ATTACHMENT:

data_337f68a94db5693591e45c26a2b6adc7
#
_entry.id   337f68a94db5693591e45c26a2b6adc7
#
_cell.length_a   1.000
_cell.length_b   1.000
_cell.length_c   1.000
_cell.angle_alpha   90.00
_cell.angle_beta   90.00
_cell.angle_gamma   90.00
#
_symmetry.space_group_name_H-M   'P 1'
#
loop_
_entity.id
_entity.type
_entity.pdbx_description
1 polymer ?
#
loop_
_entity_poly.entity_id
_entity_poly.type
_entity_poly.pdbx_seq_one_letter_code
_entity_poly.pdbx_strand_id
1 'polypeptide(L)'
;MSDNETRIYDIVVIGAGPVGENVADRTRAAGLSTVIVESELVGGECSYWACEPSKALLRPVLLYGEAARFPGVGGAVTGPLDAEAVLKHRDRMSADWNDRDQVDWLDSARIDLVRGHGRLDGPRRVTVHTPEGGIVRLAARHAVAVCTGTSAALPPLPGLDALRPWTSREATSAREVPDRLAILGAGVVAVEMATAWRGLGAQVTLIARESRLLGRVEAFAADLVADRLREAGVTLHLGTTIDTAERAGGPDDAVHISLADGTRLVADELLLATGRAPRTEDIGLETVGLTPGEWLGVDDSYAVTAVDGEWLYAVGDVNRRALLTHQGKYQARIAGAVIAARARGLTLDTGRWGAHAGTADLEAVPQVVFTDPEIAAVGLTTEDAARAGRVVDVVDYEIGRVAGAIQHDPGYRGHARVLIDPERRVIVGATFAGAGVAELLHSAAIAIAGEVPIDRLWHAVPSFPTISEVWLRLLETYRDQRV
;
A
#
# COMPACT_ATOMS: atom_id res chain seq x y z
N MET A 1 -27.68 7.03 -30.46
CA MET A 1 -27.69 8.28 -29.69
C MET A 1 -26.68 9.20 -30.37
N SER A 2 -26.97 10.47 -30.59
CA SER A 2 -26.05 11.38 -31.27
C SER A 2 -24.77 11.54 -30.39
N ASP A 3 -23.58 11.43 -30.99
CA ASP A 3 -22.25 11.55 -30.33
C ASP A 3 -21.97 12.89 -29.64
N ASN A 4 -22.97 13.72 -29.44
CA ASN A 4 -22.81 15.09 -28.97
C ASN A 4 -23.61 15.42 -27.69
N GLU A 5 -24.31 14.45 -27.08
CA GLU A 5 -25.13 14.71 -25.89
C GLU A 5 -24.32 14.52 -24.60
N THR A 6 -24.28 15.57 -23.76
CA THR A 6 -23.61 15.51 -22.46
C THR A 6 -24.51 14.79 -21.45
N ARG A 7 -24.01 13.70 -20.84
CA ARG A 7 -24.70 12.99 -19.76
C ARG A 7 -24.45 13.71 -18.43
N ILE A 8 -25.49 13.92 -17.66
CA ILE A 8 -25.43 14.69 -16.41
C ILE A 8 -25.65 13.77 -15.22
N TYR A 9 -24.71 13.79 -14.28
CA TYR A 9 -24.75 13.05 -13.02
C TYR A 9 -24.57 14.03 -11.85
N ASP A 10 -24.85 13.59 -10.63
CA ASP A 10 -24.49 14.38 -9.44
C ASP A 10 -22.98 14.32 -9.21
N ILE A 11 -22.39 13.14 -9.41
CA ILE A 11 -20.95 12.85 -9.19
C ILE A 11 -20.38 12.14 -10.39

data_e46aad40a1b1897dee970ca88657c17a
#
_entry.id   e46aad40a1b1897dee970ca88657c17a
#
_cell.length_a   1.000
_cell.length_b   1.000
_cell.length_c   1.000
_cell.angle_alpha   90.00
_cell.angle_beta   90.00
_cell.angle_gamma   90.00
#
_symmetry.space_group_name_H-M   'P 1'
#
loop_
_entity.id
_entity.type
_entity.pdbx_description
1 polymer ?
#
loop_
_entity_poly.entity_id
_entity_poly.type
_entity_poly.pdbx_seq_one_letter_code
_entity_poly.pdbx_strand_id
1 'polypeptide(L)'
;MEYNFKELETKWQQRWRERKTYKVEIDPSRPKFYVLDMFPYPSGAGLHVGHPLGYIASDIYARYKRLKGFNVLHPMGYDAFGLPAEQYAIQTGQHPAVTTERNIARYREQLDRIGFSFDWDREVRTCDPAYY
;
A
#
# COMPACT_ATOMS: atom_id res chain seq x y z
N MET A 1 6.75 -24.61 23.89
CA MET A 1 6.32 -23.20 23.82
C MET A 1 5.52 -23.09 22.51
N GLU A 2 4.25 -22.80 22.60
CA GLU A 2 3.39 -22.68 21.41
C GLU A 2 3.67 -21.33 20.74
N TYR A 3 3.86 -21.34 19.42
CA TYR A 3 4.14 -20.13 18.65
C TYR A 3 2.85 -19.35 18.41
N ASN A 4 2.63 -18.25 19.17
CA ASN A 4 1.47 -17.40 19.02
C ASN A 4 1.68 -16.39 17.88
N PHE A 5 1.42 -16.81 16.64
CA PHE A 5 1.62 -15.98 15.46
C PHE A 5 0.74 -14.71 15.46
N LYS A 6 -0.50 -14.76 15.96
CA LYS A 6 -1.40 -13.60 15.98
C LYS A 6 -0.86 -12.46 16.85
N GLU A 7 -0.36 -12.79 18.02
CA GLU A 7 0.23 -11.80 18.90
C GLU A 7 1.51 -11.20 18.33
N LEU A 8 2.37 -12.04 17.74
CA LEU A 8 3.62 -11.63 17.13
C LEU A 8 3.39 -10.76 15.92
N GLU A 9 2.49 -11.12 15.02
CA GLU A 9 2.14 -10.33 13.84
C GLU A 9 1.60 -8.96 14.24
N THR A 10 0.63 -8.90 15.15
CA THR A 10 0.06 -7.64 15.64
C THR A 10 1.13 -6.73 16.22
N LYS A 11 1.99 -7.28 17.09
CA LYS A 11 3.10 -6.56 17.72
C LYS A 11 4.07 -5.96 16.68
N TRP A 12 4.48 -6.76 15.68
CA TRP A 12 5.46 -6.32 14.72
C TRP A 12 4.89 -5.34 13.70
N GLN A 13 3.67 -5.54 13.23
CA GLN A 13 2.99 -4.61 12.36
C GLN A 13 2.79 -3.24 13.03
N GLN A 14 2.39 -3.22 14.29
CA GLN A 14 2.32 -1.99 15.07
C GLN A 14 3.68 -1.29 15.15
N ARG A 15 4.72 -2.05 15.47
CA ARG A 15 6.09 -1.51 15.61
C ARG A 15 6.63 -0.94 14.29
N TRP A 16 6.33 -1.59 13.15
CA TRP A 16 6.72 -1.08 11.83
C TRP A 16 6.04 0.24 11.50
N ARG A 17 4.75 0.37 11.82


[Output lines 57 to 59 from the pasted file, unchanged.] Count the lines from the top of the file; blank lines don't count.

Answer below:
C TYR A 9 -24.57 14.03 -11.85
N ASP A 10 -24.85 13.59 -10.63
CA ASP A 10 -24.49 14.38 -9.44